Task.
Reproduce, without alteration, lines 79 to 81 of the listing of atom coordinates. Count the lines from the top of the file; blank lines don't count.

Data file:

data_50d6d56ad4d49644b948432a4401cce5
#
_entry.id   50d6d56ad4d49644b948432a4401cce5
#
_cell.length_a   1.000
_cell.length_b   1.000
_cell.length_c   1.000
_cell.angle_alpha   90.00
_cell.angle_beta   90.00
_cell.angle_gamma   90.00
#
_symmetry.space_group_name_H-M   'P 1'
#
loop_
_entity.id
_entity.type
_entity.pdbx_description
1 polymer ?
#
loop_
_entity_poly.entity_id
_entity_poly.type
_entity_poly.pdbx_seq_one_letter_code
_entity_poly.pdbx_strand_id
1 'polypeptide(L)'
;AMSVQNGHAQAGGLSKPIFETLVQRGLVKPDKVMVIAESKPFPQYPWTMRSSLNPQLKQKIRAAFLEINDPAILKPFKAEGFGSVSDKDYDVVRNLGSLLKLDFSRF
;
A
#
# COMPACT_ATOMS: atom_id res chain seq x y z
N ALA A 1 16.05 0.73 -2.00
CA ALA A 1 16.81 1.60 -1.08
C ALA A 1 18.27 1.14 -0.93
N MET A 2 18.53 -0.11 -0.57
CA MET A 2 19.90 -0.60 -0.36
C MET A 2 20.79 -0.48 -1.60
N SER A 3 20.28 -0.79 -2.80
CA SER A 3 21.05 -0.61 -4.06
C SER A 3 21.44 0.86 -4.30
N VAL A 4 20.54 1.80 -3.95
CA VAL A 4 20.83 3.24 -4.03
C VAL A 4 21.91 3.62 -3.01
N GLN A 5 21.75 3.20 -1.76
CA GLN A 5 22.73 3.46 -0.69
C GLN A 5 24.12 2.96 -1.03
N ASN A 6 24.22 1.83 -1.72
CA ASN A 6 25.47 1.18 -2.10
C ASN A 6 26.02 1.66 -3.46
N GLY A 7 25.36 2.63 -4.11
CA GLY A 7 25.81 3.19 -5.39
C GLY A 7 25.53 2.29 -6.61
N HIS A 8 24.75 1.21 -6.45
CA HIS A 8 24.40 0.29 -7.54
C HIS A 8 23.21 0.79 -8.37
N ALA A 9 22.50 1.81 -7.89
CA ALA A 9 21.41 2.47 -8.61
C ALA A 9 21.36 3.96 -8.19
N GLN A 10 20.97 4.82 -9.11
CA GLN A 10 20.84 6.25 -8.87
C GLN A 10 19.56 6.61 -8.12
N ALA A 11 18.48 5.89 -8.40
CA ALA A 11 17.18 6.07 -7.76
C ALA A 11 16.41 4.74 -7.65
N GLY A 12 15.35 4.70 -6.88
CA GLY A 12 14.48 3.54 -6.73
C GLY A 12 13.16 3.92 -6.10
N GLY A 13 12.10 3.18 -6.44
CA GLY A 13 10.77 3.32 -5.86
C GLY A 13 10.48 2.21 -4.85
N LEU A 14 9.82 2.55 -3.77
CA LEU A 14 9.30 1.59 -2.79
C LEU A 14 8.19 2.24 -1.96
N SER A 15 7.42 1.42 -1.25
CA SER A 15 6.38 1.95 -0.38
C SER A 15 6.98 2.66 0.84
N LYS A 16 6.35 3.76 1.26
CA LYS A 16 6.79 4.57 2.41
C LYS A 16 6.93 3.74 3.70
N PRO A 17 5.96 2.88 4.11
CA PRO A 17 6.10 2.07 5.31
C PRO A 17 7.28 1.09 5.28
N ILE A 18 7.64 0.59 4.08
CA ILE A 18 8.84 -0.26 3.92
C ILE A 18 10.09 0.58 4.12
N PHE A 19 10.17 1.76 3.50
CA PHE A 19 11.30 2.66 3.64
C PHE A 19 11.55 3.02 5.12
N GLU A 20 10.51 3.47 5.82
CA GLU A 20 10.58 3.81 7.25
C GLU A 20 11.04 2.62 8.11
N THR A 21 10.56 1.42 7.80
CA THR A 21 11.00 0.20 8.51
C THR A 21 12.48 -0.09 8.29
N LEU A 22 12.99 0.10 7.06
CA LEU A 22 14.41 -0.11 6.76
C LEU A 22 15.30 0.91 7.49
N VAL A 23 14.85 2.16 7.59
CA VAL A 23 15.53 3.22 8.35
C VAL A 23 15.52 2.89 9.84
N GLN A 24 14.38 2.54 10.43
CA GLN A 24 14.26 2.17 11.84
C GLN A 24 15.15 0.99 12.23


N PRO A 17 5.96 2.88 4.11
CA PRO A 17 6.10 2.07 5.31
C PRO A 17 7.28 1.09 5.28